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Nearly 40 children living the Gaza Strip and the West Bank have lost their lives so far in 2022.

Most recently, 17 children were killed in the Gaza Strip from Aug. 5-7, and two more were killed by the actions of Israeli law enforcement on Aug. 9 in the West Bank. On Aug. 11, United Nation’s Human Rights Chief Michelle Bachelet expressed concern about the number of children killed and wounded in the Gaza Strip and West Bank.

Loss of life is only part of the problem, as 151 of the 360 Palestinian casualties during August were children.

Pro-Palestinian groups are attributing the heavy casualties to deliberate Israeli strikes on civilian targets. Pro-Israeli groups point out that Palestinians indiscriminately launched rockets and mortars into civilian areas, causing 70 Israeli casualties during the August conflicts.

The destruction of civilian targets, including schools, is nothing new in the region.

For example, Israeli airstrikes in May 2021 damaged 50 schools in the Gaza Strip, impacting over 41,000 children. These strikes resulted in the deaths of 63 Palestine children and 450 pediatric injuries.

Three schools were damaged in southern Israel by rockets launched from Gaza, resulting in the death of two Israeli children.

While both sides blame the other for these tragedies, it is clear neither side is taking necessary precautions to minimize the risk to defenseless children and other non-combatants.

Following a Human Rights Watch investigation into the May 2021 conflict, Eric Goldstein, then acting Middle East and North Africa director for HRW, stated: “The failure of both Hamas authorities and the Israeli government to provide accountability for alleged war crimes by their forces highlights the essential role of the International Criminal Court.”

Similarly, in her August 2022 statement, Bachelet reminded combatants on both sides that “international humanitarian law is clear. Launching an attack which may be expected to incidentally kill or injure civilians, or damage civilian objects, in disproportionate manner to the concrete and direct military advantage anticipated is prohibited.”

These rules exist to protect needed civilian infrastructure and, more importantly, the lives of innocent non-combatants, like children.

Israel and Palestine are not the only places where children are suffering the pains of war.

UNICEF reported on Aug. 22, 2022, that at least 972 children have been wounded or killed in the Ukraine-Russia conflict since Russia’s Feb. 24 invasion began.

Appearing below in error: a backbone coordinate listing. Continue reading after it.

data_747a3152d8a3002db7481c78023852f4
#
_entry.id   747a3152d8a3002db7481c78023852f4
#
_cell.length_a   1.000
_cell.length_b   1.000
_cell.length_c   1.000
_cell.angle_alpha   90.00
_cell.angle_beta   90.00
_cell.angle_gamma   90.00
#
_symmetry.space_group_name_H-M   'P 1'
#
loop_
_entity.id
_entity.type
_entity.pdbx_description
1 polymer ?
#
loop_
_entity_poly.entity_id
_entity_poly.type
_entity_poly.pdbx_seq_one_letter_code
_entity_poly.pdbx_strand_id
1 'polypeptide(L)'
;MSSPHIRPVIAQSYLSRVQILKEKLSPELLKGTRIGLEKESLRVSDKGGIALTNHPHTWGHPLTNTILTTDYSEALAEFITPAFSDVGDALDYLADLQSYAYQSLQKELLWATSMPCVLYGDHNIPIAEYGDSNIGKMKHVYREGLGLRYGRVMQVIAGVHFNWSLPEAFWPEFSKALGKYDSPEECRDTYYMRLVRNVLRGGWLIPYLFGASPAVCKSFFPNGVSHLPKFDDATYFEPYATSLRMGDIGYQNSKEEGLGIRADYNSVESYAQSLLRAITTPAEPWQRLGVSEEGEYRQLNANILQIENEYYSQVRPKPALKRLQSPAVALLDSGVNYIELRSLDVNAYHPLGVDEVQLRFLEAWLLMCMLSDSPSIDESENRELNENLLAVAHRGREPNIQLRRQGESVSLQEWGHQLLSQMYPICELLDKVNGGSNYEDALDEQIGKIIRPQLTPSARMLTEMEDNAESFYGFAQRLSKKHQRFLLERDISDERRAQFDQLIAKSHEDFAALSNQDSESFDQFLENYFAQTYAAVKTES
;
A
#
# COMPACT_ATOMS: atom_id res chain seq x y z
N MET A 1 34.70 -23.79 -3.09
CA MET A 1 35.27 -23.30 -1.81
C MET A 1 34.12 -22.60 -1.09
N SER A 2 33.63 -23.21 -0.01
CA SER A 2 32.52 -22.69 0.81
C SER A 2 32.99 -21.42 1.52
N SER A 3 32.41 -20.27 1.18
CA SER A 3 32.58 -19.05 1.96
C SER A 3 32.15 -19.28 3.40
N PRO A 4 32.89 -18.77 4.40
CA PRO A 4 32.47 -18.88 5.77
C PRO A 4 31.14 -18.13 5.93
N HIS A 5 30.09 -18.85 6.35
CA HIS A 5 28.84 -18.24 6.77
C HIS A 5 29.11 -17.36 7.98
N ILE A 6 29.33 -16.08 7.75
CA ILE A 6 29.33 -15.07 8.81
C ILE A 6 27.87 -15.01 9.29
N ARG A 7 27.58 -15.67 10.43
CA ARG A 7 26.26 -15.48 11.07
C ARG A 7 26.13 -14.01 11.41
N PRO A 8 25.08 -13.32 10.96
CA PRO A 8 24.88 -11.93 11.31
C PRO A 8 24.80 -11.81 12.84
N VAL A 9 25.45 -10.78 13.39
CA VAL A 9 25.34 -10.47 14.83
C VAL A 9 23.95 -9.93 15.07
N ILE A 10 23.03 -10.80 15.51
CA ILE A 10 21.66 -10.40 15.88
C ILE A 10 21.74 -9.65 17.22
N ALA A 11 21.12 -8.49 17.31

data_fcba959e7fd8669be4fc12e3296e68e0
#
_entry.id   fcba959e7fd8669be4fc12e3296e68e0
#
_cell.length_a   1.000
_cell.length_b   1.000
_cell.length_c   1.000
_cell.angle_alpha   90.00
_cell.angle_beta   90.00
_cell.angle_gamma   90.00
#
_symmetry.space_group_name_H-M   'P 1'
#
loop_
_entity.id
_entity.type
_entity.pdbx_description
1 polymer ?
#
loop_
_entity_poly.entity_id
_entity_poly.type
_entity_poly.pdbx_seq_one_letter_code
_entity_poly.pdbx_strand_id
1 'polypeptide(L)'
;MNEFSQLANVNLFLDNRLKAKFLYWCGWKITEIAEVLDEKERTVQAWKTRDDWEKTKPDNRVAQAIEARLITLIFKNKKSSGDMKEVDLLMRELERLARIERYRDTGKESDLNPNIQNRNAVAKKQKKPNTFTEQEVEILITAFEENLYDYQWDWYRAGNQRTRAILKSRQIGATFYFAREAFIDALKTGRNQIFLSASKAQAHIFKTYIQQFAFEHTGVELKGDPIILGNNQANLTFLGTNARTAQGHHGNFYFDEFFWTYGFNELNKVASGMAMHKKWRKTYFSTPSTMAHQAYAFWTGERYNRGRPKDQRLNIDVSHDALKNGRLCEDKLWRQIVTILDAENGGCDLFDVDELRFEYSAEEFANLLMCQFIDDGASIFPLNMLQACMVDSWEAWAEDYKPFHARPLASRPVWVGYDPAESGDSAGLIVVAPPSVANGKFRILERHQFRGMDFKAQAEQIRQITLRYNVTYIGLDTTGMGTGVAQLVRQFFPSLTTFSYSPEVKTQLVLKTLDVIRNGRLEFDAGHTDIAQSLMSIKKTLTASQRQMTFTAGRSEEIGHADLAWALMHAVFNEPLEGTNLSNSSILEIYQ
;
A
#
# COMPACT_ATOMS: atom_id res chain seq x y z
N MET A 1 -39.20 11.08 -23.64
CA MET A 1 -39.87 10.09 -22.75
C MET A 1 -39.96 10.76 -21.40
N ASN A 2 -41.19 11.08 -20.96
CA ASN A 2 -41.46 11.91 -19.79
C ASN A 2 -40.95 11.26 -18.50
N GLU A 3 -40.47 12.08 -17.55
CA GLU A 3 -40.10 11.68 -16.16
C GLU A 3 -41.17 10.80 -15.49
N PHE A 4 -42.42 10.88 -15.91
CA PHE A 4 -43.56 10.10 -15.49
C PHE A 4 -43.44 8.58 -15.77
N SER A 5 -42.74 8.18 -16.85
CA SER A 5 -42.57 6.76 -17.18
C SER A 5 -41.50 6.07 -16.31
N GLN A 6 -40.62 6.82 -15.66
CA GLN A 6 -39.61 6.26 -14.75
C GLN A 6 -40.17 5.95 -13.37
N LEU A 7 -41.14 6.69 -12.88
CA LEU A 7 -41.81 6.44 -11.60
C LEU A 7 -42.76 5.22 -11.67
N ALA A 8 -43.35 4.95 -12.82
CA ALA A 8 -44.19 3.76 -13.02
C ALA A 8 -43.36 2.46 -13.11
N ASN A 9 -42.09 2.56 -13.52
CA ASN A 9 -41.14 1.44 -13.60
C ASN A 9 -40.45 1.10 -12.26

While the fog of war makes official numbers difficult, it is believed that around 300 children have died since the Russian invasion commenced, but that number could be much higher.

Russia has denied targeting civilians, but officials estimate that 1 in 10 Ukrainian schools and 400 medical facilities have been damaged or destroyed. This has an impact upon the health and welfare of the nation’s current and future residents.

Both Ukrainian and Palestinian children are suffering the trauma of war, resulting in death, a shortage of medical care and a basic education, among other negative impacts, because of both indiscriminate or targeted attacks.

This is not just a problem in a few countries; it is a global epidemic which needs to stop.

For over 25 years, UNICEF has tracked the plight of children caught in conflict zones.  Afghanistan, the Democratic Republic of the Congo, Myanmar, Nigeria, the Philippines and Syria have all been hot spots for children caught in armed conflict. In many cases, children have been forced into taking up arms.

From 2010-2019, UNICEF and the UN verified over 170,000 human rights violations against children in conflict zones. These violations often are related to educational and health care resources.

The UN has documented over 13,900 attacks against schools and medical facilities since 2005. While some governments have defended such attacks, claiming that schools and medical facilities were being used by enemy combatants, the UN has only documented around 2,000 such cases of combatants using schools.

Save the Children estimates that 450 million children, or 1 in 5 worldwide, are living in a conflict zone, and the number of conflict zones has steadily increased since 2010.

The world’s leaders have looked the other way for far too long, resulting in generations of children who have grown up traumatized by conflict without an adequate education.

The death of children breeds resentment, generating anger that festers until it erupts in horrific violence and acts of terror.  Even the accidental destruction of schools or other civilian resources generates unnecessary violence.

If action is not taken to break the cycle, we will see intensified hatred between warring groups, resulting in decades of continued armed conflict that negatively impact everyone in the theaters of war.

In the case of Ukraine and Palestine, intentional and unintentional violence towards civilians does nothing to facilitate a peaceful and working arrangement between the civilian population and the occupying forces.

This results in more violence, with generations of children suffering the repeated cycles of violence.

People of faith and the moral community must call upon world leaders to put an end to combatants who target non-combatants and the places in which they take refuge.

Whether deliberate attacks or collateral damage, violence against children and civilian assets like schools, houses of worship, community centers and medical facilities must stop.

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